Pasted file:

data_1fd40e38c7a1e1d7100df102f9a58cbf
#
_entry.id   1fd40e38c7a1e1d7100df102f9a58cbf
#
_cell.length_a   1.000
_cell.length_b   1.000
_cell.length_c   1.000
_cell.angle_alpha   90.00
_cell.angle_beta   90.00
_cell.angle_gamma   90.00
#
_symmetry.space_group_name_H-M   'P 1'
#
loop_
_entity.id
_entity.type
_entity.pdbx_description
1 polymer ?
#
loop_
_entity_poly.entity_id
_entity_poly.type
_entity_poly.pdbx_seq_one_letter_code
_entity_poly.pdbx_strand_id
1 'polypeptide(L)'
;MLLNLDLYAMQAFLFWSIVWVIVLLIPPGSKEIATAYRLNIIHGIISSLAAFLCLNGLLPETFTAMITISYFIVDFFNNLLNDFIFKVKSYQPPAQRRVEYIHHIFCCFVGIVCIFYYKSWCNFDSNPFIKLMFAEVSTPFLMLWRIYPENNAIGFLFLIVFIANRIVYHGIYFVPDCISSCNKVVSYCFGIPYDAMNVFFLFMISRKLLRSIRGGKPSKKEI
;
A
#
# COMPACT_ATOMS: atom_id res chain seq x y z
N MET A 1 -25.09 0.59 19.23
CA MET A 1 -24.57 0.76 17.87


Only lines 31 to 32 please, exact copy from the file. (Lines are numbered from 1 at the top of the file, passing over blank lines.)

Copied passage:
N MET A 1 -25.09 0.59 19.23
CA MET A 1 -24.57 0.76 17.87